Consumption of deli meats, what should we understand?

Famille de jambons tranchés

In the spotlight for a few days, the study of the French National Agency for Food Safety (ANSES) confirms the association between the risk of colorectal cancer and exposure to nitrites. If they are not the only elements involved in this multifactorial disease, it seems reasonable to limit their consumption.

First, what are nitrites and where are they found? 

Nitrate and nitrite are compounds found everywhere in the environment. They form naturally in the air, water, soil, plants and even our bodies. They are also produced by agricultural activities and wastewater treatment. In Canada, food accounts for 87% of our nitrate and nitrite intake and drinking water accounts for an average of 13%. 

What is the difference between the two? 

Nitrate and nitrite are related substances. In fact, nitrate can be converted to nitrite by the action of bacteria. In Canada, both are permitted under the Food and Drug Regulations as preservatives in the manufacture of prepared meat products and cheeses. However, in order to exert its preservative action, nitrate must first be converted to nitrite.

What has duBreton been doing since 2013?

Recognizing the health effects of nitrite, the product development team worked to find a way to avoid the use of nitrite in its sliced hams. We came up with a combination of fruit extracts that provide the same benefits as nitrites and nitrates, but without the drawbacks. Coupled with a high pressure pasteurization (HPP) packaging process, our sliced hams maintain quality and freshness without the use of added nitrites.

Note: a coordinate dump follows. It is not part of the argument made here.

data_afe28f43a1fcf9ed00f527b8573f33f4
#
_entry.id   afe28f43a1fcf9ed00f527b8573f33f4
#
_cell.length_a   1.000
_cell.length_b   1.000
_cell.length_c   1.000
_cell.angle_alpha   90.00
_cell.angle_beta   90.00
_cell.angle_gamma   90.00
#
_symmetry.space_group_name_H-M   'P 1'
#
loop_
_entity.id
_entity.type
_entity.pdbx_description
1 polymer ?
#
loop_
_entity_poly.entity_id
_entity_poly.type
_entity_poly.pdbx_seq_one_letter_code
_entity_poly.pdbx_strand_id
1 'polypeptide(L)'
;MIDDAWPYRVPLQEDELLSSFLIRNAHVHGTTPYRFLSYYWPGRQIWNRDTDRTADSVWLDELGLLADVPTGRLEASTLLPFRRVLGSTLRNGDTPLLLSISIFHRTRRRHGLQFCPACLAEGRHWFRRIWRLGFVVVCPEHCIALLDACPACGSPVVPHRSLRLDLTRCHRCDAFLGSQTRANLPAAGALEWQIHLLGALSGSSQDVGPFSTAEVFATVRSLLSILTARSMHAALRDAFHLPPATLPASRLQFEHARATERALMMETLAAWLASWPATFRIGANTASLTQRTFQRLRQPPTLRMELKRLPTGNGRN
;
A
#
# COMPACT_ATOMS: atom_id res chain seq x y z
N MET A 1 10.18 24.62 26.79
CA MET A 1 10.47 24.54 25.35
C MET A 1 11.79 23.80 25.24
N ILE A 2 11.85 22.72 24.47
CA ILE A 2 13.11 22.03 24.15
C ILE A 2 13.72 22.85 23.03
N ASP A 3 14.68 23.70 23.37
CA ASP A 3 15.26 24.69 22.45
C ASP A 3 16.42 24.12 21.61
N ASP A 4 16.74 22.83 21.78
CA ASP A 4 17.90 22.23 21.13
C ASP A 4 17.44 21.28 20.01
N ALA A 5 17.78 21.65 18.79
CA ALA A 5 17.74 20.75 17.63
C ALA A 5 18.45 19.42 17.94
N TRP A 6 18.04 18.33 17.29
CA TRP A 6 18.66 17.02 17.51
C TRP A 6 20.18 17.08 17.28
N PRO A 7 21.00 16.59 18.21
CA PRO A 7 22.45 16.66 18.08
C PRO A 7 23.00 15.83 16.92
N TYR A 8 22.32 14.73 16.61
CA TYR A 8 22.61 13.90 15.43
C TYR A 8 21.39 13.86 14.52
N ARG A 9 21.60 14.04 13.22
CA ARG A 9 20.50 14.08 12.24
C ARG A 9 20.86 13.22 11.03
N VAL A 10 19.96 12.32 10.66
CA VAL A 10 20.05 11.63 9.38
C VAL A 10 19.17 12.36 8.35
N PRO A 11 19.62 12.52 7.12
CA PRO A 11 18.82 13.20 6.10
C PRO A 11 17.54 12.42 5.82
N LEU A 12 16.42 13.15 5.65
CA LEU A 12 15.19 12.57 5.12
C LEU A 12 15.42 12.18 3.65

The use of fruit extracts and a high-pressure pasteurization process (HPP), ensuring the inactivation of bacteria, are among the recommendations made by the ANSES study.


The ANSES study proposes alternatives for the preservation of deli products and these are the ones that duBreton has used for many years. We have chosen not to add any nitrite to our hams and to use only organic ingredients for our duBreton organic hams. How to recognize added nitrites? They can be found in the list of ingredients under the names sodium nitrite or cultured celery juice. Don't hesitate to read the labels to be informed.